Separating the main clause from subordinate clauses

It is common to separate the main clause and subordinate clause with a comma when the subordinate clause (in bold) comes first, as in (4a–b):

Less reader friendly

(4a) Since most pollutants like to attach to fine sediment they can be transported over long distances.

More reader friendly

(4b) Since most pollutants like to attach to fine sediment, they can be transported over long distances.

However, if the main clause precedes the subordinate clause, it is not necessary to use a comma, although people often do, and both types are considered acceptable if they make sense:

(4c) Most pollutants can be transported over long distances since they like to attach to fine sediment.

(4d) Most pollutants can be transported over long distances, since they like to attach to fine sediment.

In general, avoid unnecessary commas as they can make the page too ‘busy’ and difficult to read.

Finally, use commas to separate non-restrictive relative clauses from the main clause, as in (5):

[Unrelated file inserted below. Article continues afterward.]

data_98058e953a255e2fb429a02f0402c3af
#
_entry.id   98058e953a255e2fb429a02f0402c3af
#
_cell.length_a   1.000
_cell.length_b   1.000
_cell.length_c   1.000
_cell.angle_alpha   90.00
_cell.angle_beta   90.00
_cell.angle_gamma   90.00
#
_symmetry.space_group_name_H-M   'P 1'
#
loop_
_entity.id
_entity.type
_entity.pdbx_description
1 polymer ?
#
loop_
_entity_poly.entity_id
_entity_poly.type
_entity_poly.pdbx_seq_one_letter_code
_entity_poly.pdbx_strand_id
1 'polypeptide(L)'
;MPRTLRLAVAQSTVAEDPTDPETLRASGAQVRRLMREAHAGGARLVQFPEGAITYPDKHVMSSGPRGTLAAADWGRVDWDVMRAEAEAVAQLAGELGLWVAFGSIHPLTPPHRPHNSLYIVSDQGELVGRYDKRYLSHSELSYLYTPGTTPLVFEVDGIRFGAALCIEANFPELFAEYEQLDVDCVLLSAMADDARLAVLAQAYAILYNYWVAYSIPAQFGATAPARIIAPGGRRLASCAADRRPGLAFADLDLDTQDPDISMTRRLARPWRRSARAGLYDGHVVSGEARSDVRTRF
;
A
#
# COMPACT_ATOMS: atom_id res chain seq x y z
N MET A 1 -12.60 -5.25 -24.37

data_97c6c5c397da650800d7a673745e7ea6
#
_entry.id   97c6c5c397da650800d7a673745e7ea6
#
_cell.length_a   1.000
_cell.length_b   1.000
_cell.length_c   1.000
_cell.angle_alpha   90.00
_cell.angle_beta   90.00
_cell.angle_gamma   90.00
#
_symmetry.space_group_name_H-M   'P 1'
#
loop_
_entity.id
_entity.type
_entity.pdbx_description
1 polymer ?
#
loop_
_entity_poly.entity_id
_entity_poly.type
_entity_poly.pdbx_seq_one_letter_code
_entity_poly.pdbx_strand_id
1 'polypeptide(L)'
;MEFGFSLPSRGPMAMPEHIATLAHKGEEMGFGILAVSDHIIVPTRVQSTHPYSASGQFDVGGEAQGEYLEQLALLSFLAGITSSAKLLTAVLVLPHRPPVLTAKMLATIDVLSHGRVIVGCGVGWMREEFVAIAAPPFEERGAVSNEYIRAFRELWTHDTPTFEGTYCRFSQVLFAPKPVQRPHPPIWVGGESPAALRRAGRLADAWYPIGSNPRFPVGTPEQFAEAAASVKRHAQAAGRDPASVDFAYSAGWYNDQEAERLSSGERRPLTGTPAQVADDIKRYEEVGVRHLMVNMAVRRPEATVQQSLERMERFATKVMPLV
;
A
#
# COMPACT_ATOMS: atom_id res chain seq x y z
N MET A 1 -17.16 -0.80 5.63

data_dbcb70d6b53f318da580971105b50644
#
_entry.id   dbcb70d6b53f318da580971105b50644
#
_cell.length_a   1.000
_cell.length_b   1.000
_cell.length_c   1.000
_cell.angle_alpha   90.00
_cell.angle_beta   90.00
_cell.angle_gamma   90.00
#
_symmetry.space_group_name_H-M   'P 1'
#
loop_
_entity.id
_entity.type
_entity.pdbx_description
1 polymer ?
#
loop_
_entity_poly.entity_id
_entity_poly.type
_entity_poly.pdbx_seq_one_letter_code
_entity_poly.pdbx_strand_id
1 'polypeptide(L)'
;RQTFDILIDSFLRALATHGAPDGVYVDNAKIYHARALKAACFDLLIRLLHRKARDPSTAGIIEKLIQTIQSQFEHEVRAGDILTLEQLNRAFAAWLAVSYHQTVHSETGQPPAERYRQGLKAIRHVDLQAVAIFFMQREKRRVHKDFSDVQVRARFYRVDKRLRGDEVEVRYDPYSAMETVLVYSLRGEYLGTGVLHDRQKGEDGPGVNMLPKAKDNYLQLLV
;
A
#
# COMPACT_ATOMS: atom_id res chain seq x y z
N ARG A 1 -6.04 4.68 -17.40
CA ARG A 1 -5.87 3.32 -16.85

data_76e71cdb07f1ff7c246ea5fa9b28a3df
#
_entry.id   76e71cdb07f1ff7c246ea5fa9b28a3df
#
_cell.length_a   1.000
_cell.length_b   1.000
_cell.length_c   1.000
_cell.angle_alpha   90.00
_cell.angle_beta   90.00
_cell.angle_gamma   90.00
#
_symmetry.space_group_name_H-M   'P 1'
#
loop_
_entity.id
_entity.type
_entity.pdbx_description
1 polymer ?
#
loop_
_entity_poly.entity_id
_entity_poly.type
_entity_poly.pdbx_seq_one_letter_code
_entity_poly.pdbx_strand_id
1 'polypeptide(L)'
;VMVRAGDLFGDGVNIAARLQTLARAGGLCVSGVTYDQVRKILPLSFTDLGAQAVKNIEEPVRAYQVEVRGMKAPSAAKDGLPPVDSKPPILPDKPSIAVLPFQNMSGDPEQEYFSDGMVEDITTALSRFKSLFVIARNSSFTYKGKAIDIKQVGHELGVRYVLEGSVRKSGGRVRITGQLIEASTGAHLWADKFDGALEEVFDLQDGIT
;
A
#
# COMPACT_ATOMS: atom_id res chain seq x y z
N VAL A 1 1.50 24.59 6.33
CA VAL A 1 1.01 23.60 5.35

Incorrect

(5a) Granule cells transmit information to Purkinje cells which in turn provide the output of the cerebellum to deep cerebellar nuclei.

Correct

(5b) Granule cells transmit information to Purkinje cells, which in turn provide the output of the cerebellum to deep cerebellar nuclei.

Read more about commas with relative clauses here .

What is the Oxford comma?  

The Oxford comma is a comma used before words such as and, but,and or to separate clauses or items in a list. It is so named because it is associated with Oxford University Press, which advocates its use. It is sometimes called a ‘serial comma’ because it separates a series of elements in a sentence. The Oxford comma is optional, and some people prefer not to use it, but it can be very useful, especially in lists, for example (6):

Less reader friendly

 (6a) We demonstrated the utility of our approach by printing micro-supercapacitors with large surface area, fast ion transport and excellent cycling and temperature stability.

More reader friendly